Think the Faroe Islands are too wet, windy, expensive or inaccessible? Think again, says Craig Weldon – this is one of the most distinctive places in the world. 

Not that many UK-based walkers have been to Scandinavia, preferring the British hills or, if we fancy a bit of warmth with our walking, Southern Europe. Scandinavia is Europe’s secret hiking ground – but there is another, deeper secret. Out in the middle of the ocean is a set of steep grassy islands where the sun seems never to shine. But when it does – oh, my!

The Faroe Islands have only recently begun to appear on the tourist map. Part of this is psychological. I was talking to a competitor in the Tórshavn marathon, a man from southern climes, who indicated that the only reason anybody would want to visit the Faroes was to run a race. “Why would you want to come here otherwise?” he said, metaphorically sweeping his arm over the cloud-capped hills and grey fjords. The psychological barriers go like this: the Faroes have terrible weather; they are Nordic, so must cost a fortune; and they are out in the middle of the ocean, so they must be really difficult to reach.

But the facts go like this. Yes, the weather isn’t great – by some measures it is the cloudiest place on the planet – but if you are used to the West Highlands and Islands, you will be fine. For expense, yes food and alcohol will set you back, but camping is cheap (tip: take an eyemask in summer), and car hire in Tórshavn no more expensive than elsewhere. And access? There are regular and relatively inexpensive direct flights from Edinburgh.

And in return you get to visit one of the world’s most unique places, just a short flight from the UK.

So what’s it like to visit the Faroe Islands? Your first impression will be of drama, as the plane sweeps in over a sea cliff, does a tight turn to avoid a hill, then taxis along the runway with a view of a sea stack out of the window. Your second impression is likely to be of the cold – the Faroes repay layering. And your third and most abiding impression, on climbing a hill in good weather and seeing the sea of peaks rolling away before you, will be a feeling of awestruck avarice that the explorer experiences at the untapped bagging potential.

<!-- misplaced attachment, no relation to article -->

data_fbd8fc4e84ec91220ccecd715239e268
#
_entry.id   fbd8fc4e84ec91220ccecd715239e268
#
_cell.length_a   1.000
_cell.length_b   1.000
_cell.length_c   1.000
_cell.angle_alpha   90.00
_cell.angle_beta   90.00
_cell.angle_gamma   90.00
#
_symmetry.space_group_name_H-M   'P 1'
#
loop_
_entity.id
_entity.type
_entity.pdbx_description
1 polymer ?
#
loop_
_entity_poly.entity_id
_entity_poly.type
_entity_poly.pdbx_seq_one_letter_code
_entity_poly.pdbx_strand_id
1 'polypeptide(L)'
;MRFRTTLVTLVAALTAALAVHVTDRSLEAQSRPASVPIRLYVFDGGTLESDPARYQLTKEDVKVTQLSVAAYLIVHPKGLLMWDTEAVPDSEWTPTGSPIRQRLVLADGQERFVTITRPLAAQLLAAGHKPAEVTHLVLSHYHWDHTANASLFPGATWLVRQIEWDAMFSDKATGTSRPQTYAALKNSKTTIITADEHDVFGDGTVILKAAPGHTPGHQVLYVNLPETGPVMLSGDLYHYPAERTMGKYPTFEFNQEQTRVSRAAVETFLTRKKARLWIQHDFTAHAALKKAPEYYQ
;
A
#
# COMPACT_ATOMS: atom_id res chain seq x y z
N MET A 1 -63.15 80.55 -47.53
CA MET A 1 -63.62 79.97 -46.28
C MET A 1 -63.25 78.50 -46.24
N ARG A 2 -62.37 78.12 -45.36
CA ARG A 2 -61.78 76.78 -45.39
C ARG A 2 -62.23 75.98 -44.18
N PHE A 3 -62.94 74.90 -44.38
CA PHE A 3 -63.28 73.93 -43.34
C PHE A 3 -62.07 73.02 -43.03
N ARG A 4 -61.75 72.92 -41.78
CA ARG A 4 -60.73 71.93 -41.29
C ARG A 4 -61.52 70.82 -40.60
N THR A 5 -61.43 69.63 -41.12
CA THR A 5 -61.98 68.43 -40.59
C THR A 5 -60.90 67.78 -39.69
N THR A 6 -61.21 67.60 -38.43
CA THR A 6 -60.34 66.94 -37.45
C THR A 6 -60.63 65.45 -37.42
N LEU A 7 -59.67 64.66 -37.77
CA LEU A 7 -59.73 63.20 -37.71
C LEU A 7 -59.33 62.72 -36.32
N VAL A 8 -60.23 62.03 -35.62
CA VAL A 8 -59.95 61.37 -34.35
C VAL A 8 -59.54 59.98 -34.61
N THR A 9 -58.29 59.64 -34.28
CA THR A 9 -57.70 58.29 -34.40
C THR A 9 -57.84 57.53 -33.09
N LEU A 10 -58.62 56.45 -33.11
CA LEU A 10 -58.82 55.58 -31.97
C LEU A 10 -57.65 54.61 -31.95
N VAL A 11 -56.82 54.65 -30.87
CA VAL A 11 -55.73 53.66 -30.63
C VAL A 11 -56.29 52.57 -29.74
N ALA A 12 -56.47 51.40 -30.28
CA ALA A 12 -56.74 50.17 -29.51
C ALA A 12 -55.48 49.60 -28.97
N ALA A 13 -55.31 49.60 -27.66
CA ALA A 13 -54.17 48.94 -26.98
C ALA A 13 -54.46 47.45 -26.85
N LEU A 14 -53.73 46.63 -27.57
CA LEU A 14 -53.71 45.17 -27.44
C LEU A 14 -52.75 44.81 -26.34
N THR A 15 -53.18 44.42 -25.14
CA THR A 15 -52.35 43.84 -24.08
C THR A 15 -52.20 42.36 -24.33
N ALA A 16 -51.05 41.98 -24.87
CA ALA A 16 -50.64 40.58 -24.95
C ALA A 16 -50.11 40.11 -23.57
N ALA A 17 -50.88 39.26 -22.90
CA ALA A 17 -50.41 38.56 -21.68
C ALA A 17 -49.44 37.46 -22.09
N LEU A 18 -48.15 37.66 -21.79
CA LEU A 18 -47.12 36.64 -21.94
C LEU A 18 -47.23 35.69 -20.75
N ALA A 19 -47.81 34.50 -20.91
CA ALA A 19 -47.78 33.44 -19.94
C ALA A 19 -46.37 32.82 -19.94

Thanks to Mark Trengrove’s treasure trove Europeaklist, I know there are 107 Marilyn-criteria hills in the Faroes – twice as many as in the Lake District. And they are all full of character. Don’t be fooled by their modest height – the highest point in the islands is only 880m – but rising steeply from sea level, they make as much of their height as the similarly sized Cuillin of Rum. The comparison with Rum is doubly appropriate, as the banded, rocky nature of the peaks is similar, but the comparison goes only so far: the hills of the Faroes, being newer, are steeper and sharper still. And there are a lot more of them, covering an archipelago of 18 islands the size of Shetland.

South to Slaettaratindur

These are not hills to be taken for granted, with banded cliffs guarding many summits and mists sweeping in from the sea. The most counterintuitive advice I received was not to wear waterproof trousers when the ground is wet. If you stray off the path onto steep wet grass, a slip could be as fatal as on ice, as the smooth surface of waterproofs gives no purchase on the ground. But the Faroes’ peaks are well within the capacity of experienced British hillwalkers. In recent years, tourism has started to make its mark.

There are now routes that you aren’t permitted to walk in season without a guide, to Enniberg, the world’s highest vertical sea cliff at 754m, or the easy hike to Traelanípa for a dramatic sea view just a few kilometres from the airport. But the vast majority of the Faroese peaks remain unvisited, just waiting your exploration.

Here is a selection of three hikes to get you started:

Slaettaratindur. The highest peak in the Faroes at 880m, Slaettaratindur is a must. The nearest road conveniently climbs to a pass below Slaettaratindur and climbed from here, the ascent only takes an hour. The whole of Faroe rolls away at your feet.

Klakkur. Ascended from the Faroes’ second-biggest town, Klaksvík, Klakkur provides an incredible panorama of fjords and steep grassy peaks.

Skeiðsskarð to Norðadalur. A walk suspended between fjord and peak, taking in a couple of incredible natural amphitheatres and views over the island of Koltur.

Useful Information

The Faroes are a self-governing province within Denmark. The current population is about 51,000. Currency – the Faroese krona and the Danish krone have equal value. There are about 8 krone to a pound at the moment.

Atlantic Airways (the national flag carrier for the Faroes) operate direct flights from Edinburgh. Details from Flight time is approx. 80 minutes.

Recommended further reading: You can download a comprehensive Hiking Guide to the Faroes from this site.

This article is featured in the September 2019 issue of The Great Outdoors magazine as part of our ‘Scandinavia Outdoors’ supplement, a free 32-page guide to Europe’s wild north. Click here to find out more about the issue, order your copy, or become a subscriber.